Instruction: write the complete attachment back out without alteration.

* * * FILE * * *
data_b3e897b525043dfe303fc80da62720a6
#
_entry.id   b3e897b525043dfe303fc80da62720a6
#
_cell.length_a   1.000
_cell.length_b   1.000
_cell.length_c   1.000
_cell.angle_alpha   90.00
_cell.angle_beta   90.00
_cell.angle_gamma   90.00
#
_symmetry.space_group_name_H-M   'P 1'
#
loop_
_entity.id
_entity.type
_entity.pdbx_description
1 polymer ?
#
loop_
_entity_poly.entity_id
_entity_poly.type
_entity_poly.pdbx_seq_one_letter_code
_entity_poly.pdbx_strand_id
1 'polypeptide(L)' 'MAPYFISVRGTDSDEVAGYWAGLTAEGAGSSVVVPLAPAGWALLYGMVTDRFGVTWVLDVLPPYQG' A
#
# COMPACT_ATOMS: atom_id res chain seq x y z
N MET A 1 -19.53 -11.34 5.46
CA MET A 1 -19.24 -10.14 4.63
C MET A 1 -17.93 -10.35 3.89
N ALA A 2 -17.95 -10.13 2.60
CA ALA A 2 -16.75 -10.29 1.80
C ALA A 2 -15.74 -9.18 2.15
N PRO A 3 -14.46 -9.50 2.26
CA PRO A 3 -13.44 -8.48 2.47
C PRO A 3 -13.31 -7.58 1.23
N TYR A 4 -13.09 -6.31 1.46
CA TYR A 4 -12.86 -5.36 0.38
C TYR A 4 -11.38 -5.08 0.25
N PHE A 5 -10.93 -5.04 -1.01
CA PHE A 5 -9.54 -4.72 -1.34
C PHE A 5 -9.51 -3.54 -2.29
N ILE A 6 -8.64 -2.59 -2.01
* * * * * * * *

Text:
data_b3e897b525043dfe303fc80da62720a6
#
_entry.id   b3e897b525043dfe303fc80da62720a6
#
_cell.length_a   1.000
_cell.length_b   1.000
_cell.length_c   1.000
_cell.angle_alpha   90.00
_cell.angle_beta   90.00
_cell.angle_gamma   90.00
#
_symmetry.space_group_name_H-M   'P 1'
#
loop_
_entity.id
_entity.type
_entity.pdbx_description
1 polymer ?
#
loop_
_entity_poly.entity_id
_entity_poly.type
_entity_poly.pdbx_seq_one_letter_code
_entity_poly.pdbx_strand_id
1 'polypeptide(L)' 'MAPYFISVRGTDSDEVAGYWAGLTAEGAGSSVVVPLAPAGWALLYGMVTDRFGVTWVLDVLPPYQG' A
#
# COMPACT_ATOMS: atom_id res chain seq x y z
N MET A 1 -19.53 -11.34 5.46
CA MET A 1 -19.24 -10.14 4.63
C MET A 1 -17.93 -10.35 3.89
N ALA A 2 -17.95 -10.13 2.60
CA ALA A 2 -16.75 -10.29 1.80
C ALA A 2 -15.74 -9.18 2.15
N PRO A 3 -14.46 -9.50 2.26
CA PRO A 3 -13.44 -8.48 2.47
C PRO A 3 -13.31 -7.58 1.23
N TYR A 4 -13.09 -6.31 1.46
CA TYR A 4 -12.86 -5.36 0.38
C TYR A 4 -11.38 -5.08 0.25
N PHE A 5 -10.93 -5.04 -1.01
CA PHE A 5 -9.54 -4.72 -1.34
C PHE A 5 -9.51 -3.54 -2.29
N ILE A 6 -8.64 -2.59 -2.01